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Re: MP3 decoder packaged with XMMS

On Tue, Jul 19, 2005 at 04:05:59PM -0700, Michael K. Edwards wrote:
> That's mighty cool.  Can you say anything about the Mercora encoder's
> psycho-acoustic bits

In fact, I can't say much about it (I know all about it but am under

> or about how you approach the risk that loading
> a particular codebook into the Vorbis decoder would result in
> something patent-infringing?

The codebooks are huffman trees + a value per leaf: just data.  The
code that applies them may infringe, but I doubt very much that raw
data itself can, genomics stupidity notwithstanding.

>  Have you tried, just for kicks, mapping
> the AC-3 and/or MP3 techniques onto the Vorbis framework?

Vorbis isn't a framework, it's a codec.  A more flexble codec than the
others, but still just a codec.

The techniques used by both mp3 and AC3 are, to put it bluntly,
ancient.  Although there was once some 'cargo cult' tendency to try
out what the other encoders did, for the most part the external
techniques turned out to be obsolete or inappropriate. Floor 0 is the
most visible example of taking a cue from outside research without
thinking it through (LSP is a *terrible* idea for wideband encodings).

In general, the 'lock you up tight' patents that the other firms go
for are not ones that strictly affect encoding or the raw bitstream
itself; they attempt to patent sufficient algoritms around the data
that it's impossible to encode/decode the bitstream itself without
infringing.  This is another reason I feel relatively secure about
Vorbis; the bitstream looks/works nothing like the competition.
Should, God forbid, Vorbis be accused of using some specific technique
that is not central to handling the bitstream, we could sidestep it
easily.  The only worrisome patents are the abusive, overly-broad

However, the biggest reason I feel secure is that most of the world is
currently using and shipping Vorbis daily.  Even Microsoft ships it in
games (where it's not obvious that it's there, but it is nonetheless).

> It would be kind of fun to write a lossless transcoder to Vorbis from
> one or more patent-encumbered formats and to see if there are any
> discernible patterns in the codebooks.

Can't happen.  The transform domains are not compatable.

> It might also be a prudent
> defensive measure so that you can demonstrate what a potentially
> infringing Vorbis stream would look like and evaluate to what extent
> you can distinguish them from Mercora streams.

Mercora is 100% real Vorbis. Aside from a different vedor string I
don't believe they are distinguishable from streams produced by our
reference encoder.

> Could be doubly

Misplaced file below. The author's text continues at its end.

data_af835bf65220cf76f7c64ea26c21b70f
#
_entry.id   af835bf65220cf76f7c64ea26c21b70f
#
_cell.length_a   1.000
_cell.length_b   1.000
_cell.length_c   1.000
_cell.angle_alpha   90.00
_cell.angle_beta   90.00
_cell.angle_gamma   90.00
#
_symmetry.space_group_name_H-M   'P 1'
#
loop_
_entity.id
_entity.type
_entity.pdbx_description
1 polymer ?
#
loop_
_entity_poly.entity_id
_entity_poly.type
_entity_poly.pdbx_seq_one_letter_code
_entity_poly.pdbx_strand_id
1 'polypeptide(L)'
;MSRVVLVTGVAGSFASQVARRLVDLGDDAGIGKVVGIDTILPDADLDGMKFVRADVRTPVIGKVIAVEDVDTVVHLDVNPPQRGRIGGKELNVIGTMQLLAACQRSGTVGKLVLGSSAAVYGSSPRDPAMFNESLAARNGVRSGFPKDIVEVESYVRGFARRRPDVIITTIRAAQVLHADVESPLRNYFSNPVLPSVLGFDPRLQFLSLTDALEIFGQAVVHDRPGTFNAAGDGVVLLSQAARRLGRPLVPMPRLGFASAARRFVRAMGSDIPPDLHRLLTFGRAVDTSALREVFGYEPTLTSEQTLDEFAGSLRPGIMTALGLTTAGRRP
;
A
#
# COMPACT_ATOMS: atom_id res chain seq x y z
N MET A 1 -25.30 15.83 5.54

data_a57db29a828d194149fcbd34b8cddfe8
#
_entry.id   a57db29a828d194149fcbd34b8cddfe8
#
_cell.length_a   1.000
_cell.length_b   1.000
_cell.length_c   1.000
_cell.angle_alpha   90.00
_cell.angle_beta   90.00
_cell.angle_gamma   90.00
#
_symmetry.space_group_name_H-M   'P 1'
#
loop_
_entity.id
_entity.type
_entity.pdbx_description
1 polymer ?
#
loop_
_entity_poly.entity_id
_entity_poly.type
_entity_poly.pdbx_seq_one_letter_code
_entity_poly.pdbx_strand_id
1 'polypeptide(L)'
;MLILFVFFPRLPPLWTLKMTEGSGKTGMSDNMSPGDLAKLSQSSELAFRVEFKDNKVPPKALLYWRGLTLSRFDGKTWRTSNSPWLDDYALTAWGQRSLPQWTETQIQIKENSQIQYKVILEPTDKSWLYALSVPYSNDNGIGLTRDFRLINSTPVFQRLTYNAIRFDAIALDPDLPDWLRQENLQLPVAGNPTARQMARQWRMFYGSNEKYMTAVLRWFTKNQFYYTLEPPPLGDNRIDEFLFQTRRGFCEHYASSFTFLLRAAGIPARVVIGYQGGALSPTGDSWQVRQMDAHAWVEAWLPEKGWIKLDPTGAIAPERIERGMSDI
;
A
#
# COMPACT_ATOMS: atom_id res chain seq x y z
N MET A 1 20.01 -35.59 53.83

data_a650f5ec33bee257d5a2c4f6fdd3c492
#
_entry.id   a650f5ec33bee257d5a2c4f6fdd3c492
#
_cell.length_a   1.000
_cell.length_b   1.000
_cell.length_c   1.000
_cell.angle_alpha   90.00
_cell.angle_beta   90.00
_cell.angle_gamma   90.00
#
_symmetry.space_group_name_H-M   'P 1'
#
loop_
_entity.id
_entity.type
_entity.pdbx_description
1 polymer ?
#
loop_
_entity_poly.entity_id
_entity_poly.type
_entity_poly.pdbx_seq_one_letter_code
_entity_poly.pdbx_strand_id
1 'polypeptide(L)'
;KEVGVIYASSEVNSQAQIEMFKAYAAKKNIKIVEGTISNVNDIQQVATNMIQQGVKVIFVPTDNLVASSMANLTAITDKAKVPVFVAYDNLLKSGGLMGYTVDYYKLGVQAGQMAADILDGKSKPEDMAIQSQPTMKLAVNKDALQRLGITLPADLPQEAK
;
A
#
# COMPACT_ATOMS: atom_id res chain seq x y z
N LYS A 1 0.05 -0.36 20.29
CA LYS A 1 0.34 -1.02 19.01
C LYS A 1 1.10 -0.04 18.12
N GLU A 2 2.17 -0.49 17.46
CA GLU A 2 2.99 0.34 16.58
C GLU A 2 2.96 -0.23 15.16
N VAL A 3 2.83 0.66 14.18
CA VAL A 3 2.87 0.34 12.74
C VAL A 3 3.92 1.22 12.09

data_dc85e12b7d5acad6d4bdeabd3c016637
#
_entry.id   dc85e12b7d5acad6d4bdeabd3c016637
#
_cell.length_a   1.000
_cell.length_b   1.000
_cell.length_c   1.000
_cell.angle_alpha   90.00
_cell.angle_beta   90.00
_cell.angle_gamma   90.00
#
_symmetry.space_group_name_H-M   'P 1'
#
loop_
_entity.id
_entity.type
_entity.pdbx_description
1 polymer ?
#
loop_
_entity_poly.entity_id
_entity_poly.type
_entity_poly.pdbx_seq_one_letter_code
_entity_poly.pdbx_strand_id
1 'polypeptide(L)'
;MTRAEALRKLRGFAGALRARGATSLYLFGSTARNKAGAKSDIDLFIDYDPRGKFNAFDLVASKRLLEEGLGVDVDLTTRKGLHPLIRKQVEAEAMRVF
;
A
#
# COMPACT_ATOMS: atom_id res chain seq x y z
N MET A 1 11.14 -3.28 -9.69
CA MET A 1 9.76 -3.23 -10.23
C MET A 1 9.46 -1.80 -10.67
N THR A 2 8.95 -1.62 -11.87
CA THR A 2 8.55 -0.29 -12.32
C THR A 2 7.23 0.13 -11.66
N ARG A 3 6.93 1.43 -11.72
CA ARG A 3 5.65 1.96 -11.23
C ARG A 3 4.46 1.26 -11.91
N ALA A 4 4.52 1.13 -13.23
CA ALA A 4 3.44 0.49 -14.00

> prudent if there's anything about the Mercora internals that you
> wouldn't want to have to divulge into the public record during a court
> proceeding, since presumably in the absence of a patent you have no
> way of retaining proprietary rights to that encoder's methods of
> operation other than trade secret law.

The Mercora encoder isn't ours and we have no rights to it, but I will
say it doesn't do anything the reference encoder doesn't.  Aside from
that, I'm not sure what your point actually is; the worry that third
parties using Vorbis would be exposing themselves to being forced to
violate NDA?

> I'm just trying to understand
> how deliberately eschewing patents works out in a field littered with
> them.

If I was going to be worried about patents to the level of paranoia
some suggest, I'd have to give up computers and become a blacksmith or
machinist, or something (perhaps a hooligan, that's always appealed,
but I hate soccer and cheap booze).  You can't demonstrate
conclusively that a single piece of software, anywhere, does not
infringe any patent.  How many patents does GCC 'infringe'?  100?
1000? 10,000?  The only answer is: "The courts have not awarded any
infringement claim against the FSF regarding GCC" and that is the
closest practical definition we have of "does not infringe".  Vorbis
meets the same definition and, honestly, is really not any more likely
than GCC to see an infringement claim (eg, Microsoft is not 'at war'
with us the way they are with the FSF.  Microsoft is about as
aggressive as software companies get, yet for some reason they're not
using the patent card).

The only suggestion, at any time, that there may be an infringement
claim against Vorbis was an off-the-cuff remark from Henri Linde of
Thomson years ago when he was under the impression that 'Vorbis' was
just a tweaked mp3 encoder.  He was corrected and retracted his
remarks (but that followup was not widely reported).

> > Was this declarative relief preemptory or the result of litigation.
> > If it's preemtive... how the H*** did they manage to do that?
> I am going on the press release at
> http://investor.dolby.com/ReleaseDetail.cfm?ReleaseID=161066 ; I

At this point a lawyer who knows what actually happened has to weigh
in and let us know; anything else is guessing, hearsay and uninformed
speculation I fear :-( Not that it's ever stopped Debian legal before,
but I'm not personally going to get involved in such a discussion


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